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Gaming Guru

Jeff German
 

Bad checks cited in historic case

4 February 2009

LAS VEGAS, Nevada -- In its largest criminal case ever, the district attorney's bad check unit is seeking a felony arrest warrant for a high-rolling philanthropist who owes $14.7 million in Las Vegas gambling debts.

According to prosecutors, Terrance K. Watanabe, 52, of Omaha, Neb., owes the massive debt to Caesars Palace and the Rio, which are owned by Harrah's Entertainment Inc. On top of that, Watanabe now is to be billed a state-mandated fee for the bad check unit's handling of the case. Because the fee is based on the size of the debt, the amount for Watanabe is $1.48 million.

Watanabe has lost in excess of $100 million in a whirlwind of gambling in Las Vegas over the past few years, according to a knowledgeable source.

Watanabe's wealth comes from the Omaha-based Oriental Trading Co., a wholesale novelty importer founded by his father. The younger Watanabe ran the company from 1977 until 2000, when he sold it. He has his own charitable trust foundation and is known as a generous donor to nonprofit organizations.

Chief Deputy District Attorney Bernie Zadrowski, who runs the bad check unit, said Tuesday that he decided to proceed with the criminal case against Watanabe after months of negotiations failed to result in an agreement to pay off the Caesars Palace and Rio debts. "The state has to move forward," Zadrowski said.

Harrah's, he explained, had first asked the district attorney to open a criminal case last May. In Nevada, unpaid casino markers can be prosecuted as bad check cases.

Prosecutors on Tuesday sent the Watanabe case to Las Vegas Justice of the Peace Bill Jansen, who is being asked to issue the arrest warrant. The approval process usually takes several days.

Watanabe's Las Vegas attorney, David Chesnoff, said he hopes to strike a deal with the district attorney to allow Watanabe to turn himself in at the Clark County jail and be immediately released on bail after going through the booking process.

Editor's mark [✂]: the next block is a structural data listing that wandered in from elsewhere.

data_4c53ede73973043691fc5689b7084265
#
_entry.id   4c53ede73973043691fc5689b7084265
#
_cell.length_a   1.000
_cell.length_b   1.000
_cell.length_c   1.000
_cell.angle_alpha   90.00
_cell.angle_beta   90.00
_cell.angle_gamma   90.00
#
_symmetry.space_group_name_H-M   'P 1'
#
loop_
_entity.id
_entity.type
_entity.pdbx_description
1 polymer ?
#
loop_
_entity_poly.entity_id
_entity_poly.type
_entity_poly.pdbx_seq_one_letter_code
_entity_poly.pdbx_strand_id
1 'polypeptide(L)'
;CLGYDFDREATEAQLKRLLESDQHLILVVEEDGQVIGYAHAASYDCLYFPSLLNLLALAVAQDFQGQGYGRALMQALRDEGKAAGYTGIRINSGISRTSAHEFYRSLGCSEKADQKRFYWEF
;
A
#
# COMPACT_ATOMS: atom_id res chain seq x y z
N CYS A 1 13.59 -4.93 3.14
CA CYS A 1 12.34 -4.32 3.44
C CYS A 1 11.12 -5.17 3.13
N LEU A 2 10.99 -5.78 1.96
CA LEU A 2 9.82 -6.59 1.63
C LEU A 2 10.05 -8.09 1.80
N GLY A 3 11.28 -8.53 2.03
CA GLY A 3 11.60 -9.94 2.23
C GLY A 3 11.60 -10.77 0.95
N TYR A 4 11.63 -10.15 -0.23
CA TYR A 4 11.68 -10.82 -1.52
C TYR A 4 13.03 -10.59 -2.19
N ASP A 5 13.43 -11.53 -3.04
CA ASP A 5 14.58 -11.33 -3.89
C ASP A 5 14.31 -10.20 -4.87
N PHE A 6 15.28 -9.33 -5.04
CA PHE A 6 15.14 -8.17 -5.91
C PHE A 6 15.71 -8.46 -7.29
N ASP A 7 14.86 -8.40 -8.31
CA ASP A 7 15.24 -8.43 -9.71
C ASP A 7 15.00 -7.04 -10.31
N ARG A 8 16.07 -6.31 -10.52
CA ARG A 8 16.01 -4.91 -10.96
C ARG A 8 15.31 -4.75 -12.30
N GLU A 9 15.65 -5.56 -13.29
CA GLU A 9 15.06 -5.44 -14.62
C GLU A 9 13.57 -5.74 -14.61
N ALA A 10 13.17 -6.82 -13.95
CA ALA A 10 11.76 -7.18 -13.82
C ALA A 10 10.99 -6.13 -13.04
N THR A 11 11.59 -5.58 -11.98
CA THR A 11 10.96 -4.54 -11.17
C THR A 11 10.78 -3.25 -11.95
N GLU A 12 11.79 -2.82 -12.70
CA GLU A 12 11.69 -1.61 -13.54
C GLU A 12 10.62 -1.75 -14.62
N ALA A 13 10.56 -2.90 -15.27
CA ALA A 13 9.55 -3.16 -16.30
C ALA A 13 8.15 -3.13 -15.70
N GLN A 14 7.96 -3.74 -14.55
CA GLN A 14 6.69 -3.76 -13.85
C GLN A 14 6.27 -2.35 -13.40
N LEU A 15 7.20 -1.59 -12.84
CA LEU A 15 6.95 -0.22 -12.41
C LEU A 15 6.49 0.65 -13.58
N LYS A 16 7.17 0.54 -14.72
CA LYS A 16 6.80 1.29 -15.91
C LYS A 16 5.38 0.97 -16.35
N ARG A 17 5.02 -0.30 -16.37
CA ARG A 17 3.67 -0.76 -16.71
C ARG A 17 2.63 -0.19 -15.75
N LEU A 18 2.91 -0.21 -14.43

Chesnoff acknowledged that Watanabe has been a prolific gambler here.

"Casinos in Las Vegas and the taxpayers have benefitted from his play over the years," Chesnoff said, adding that the Nebraskan "is very well-liked by the employees of the gambling industry."

"We're looking forward to going to court," Chesnoff said, "especially with respect to the issue of whether or not he had the intent to avoid his obligations."

Under state law, Watanabe is only guilty of the all the charges if he intended to defraud the casinos.

Watanabe is facing a four-page complaint prepared by the district attorney charging him with two counts of theft and two counts of passing bad checks at the Rio and Caesars Palace in 2007.

He allegedly obtained $2.7 million in markers from the Rio by writing eight bad checks from Oct. 22 to Nov. 26, 2007, according to a copy of the complaint obtained by the Sun. He obtained another $12 million in markers from Caesars Palace using 30 bad checks from Nov. 11 to Dec. 11, 2007, the complaint charges.

The checks, the complaint notes, ranged from $200,000 to $875,000.

Harrah's spokesman Gary Thompson declined to comment on the Watanabe case.

This isn't the first time Watanabe has run afoul of the bad check unit.

It opened a criminal investigation against him last year at the request of Green Valley Ranch, which alleged he had failed to pay $1.2 million in gambling markers taken out in October and November of 2007, Zadrowski said. The case, however, was dropped in September after the Henderson casino allowed Watanabe to pay back $790,000 as part of a settlement.

The Bellagio also had asked the district attorney to open a criminal case last year against Watanabe, stemming from a $1.25 million gambling debt, but the charges were dropped in July following an undisclosed settlement, Zadrowski said.

The Rio and Caesars Palace case also could be dropped if Watanabe pays the full amount, nearly $16.2 million, Zadrowski said.

The Watanabe prosecution tops the case of former Fry's Electronics Vice President Ausaf Umar Siddiqui in terms of a dollar amount allegedly owed to casinos. The bad check unit, Zadrowski said, pursued a criminal case against Siddiqui over gambling debts totaling $12.2 million. Siddiqui was indicted last month on federal wire fraud and money laundering charges in what authorities allege was an elaborate scheme to obtain $65.6 million in kickbacks from Fry's vendors. Money from the scheme allegedly was used to pay off some of Siddiqui's gambling debts here.